18 December 2007

Night massage good after surgery

A new study has shown that an evening back massage may help relieve the pain and anxiety experienced by patients after major surgery.

An evening back massage may help relieve the pain and anxiety experienced by patients after major surgery, according to study results reported in the Archives of Surgery.

Dr Daniel B. Hinshaw and colleagues examined the short-term effect of massage among patients undergoing chest or abdominal surgery at the Department of Veterans Affairs hospitals in Ann Arbor, Michigan, and Indianapolis, Indiana.

How the study was done
Patients were randomly assigned to routine care, individualised emotional support (without massage) for 20 minutes, or to a 20-minute back massage by a massage therapist.

The two interventions were conducted in the evening, for up to five days after surgery.

Subjects rated pain intensity, the accompanying emotions ("pain unpleasantness"), and anxiety using standard tests.

Roughly 200 patients were in each group and nearly all of the subjects were male.

What the study revealed
Subjects in the massage group reported greater daily improvement in scores for pain intensity, pain unpleasantness, and anxiety compared with the other two groups.

"These significant reductions were most pronounced on the first postoperative day," the authors report.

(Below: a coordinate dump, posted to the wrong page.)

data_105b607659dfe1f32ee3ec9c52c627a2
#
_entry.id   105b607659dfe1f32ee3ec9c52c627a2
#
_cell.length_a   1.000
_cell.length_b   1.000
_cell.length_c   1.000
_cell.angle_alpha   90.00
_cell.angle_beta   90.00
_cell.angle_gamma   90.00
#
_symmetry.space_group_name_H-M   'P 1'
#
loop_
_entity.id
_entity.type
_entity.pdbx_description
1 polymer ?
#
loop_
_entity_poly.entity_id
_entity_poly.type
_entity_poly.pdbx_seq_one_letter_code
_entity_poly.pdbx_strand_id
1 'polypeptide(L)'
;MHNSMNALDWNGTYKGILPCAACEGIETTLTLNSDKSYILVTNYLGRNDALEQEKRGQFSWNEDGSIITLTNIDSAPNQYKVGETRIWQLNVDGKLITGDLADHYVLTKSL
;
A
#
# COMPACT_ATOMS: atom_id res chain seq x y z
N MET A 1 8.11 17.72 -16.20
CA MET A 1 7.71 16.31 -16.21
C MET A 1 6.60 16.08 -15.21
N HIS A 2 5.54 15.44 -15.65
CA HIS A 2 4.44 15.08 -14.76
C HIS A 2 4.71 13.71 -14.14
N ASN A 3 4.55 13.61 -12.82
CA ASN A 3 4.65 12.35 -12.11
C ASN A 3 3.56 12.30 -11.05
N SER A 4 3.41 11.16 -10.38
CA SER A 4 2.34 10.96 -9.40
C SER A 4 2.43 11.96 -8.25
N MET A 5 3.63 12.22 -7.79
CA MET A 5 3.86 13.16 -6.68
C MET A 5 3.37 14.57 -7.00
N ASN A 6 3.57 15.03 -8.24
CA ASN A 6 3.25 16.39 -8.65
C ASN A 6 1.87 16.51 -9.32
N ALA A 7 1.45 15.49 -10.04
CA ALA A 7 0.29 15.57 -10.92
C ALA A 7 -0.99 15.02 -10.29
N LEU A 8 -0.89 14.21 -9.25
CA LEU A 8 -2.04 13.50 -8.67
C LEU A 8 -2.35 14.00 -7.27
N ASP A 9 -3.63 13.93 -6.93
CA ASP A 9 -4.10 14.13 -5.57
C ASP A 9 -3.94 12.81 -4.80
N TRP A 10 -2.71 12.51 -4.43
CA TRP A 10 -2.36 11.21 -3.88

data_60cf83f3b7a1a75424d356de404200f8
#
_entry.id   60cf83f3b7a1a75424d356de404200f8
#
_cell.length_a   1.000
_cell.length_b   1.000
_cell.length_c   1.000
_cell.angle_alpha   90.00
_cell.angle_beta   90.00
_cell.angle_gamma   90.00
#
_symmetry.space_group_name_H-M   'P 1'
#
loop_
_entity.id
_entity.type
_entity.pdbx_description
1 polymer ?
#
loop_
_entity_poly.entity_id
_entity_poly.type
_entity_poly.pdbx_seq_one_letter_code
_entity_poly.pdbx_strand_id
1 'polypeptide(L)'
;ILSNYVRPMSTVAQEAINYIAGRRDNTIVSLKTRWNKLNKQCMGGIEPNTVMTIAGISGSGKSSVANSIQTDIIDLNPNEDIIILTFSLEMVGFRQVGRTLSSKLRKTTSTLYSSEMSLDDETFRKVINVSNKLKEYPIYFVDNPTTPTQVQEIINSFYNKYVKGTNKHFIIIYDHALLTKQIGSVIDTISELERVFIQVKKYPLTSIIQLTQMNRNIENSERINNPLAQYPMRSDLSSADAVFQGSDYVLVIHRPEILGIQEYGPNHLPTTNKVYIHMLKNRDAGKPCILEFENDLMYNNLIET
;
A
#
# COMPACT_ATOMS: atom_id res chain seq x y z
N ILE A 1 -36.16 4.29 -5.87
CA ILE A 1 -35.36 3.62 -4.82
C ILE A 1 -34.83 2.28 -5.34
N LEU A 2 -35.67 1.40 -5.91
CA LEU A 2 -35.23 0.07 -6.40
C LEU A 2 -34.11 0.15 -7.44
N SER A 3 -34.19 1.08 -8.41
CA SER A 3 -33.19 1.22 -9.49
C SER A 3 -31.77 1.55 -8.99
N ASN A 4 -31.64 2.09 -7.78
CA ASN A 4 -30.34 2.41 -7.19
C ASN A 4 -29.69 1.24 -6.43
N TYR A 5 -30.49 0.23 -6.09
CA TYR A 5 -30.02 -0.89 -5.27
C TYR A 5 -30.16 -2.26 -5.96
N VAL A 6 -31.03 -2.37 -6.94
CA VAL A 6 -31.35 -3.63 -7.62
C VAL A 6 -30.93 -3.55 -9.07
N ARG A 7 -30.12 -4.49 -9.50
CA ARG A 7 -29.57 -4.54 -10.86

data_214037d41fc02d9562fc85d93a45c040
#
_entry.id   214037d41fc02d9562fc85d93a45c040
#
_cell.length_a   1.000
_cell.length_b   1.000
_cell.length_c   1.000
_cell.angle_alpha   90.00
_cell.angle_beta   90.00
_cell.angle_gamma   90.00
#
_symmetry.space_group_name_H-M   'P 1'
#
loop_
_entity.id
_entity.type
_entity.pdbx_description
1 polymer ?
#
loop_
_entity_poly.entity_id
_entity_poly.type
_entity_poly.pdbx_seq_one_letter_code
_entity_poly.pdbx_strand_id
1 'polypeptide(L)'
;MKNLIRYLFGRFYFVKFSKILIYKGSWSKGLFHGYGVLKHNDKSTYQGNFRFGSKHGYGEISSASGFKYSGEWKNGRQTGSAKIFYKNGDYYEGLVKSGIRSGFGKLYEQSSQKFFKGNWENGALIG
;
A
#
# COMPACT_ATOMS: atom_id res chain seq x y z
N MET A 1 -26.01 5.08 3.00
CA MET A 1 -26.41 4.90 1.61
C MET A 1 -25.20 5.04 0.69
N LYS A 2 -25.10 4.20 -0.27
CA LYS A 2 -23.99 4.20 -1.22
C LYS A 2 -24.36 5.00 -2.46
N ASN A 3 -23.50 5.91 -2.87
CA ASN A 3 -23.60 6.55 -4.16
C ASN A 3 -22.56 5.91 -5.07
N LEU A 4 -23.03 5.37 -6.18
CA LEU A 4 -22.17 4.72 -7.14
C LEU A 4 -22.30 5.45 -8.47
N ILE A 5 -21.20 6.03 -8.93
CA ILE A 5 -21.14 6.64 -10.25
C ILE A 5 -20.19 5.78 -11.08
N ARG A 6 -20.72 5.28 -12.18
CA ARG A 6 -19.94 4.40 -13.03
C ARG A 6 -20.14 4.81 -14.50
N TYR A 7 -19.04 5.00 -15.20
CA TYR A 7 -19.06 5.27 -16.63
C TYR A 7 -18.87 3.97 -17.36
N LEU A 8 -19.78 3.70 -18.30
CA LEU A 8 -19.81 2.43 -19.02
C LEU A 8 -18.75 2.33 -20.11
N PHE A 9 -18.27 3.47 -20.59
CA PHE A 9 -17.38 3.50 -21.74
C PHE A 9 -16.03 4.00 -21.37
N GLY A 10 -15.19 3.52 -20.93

Averaged over four days, the scores for pain intensity and pain unpleasantness also improved more quickly in the massage group.

Patients who received individualised emotional support reported no differences in any of the pain outcomes than did subjects who received routine care.

With the recent emphasis on improving pain outcomes and recognition of the potential hazards associated with pain medications, the authors suggest that "it is time to reintegrate the use of effective and less dangerous approaches to relieve patient distress." – (Reuters Health) p>Read more:
Massage may injure nerves
Massage best for backache?


Read Health24’s Comments Policy

Comment on this story
Comments have been closed for this article.

Live healthier

Dangerous winter sun »

Why female students ignore the risks of indoor tanning Can rooibos protect you from the effects of UVB exposure?

Skin cancer always a risk – even in winter

During winter, the risk of skin cancer doesn’t disappear. CyberDoc talks to us about when to see your doctor about a strange-looking mole or spot.

Did you know? »

The 5 saltiest foods may surprise you Craving salt? Your genes may be the reason

10 fascinating facts about salt

The one thing that fast foods, whether it be chips, hamburgers, pretzels or fried chicken have in common, is loads of salt.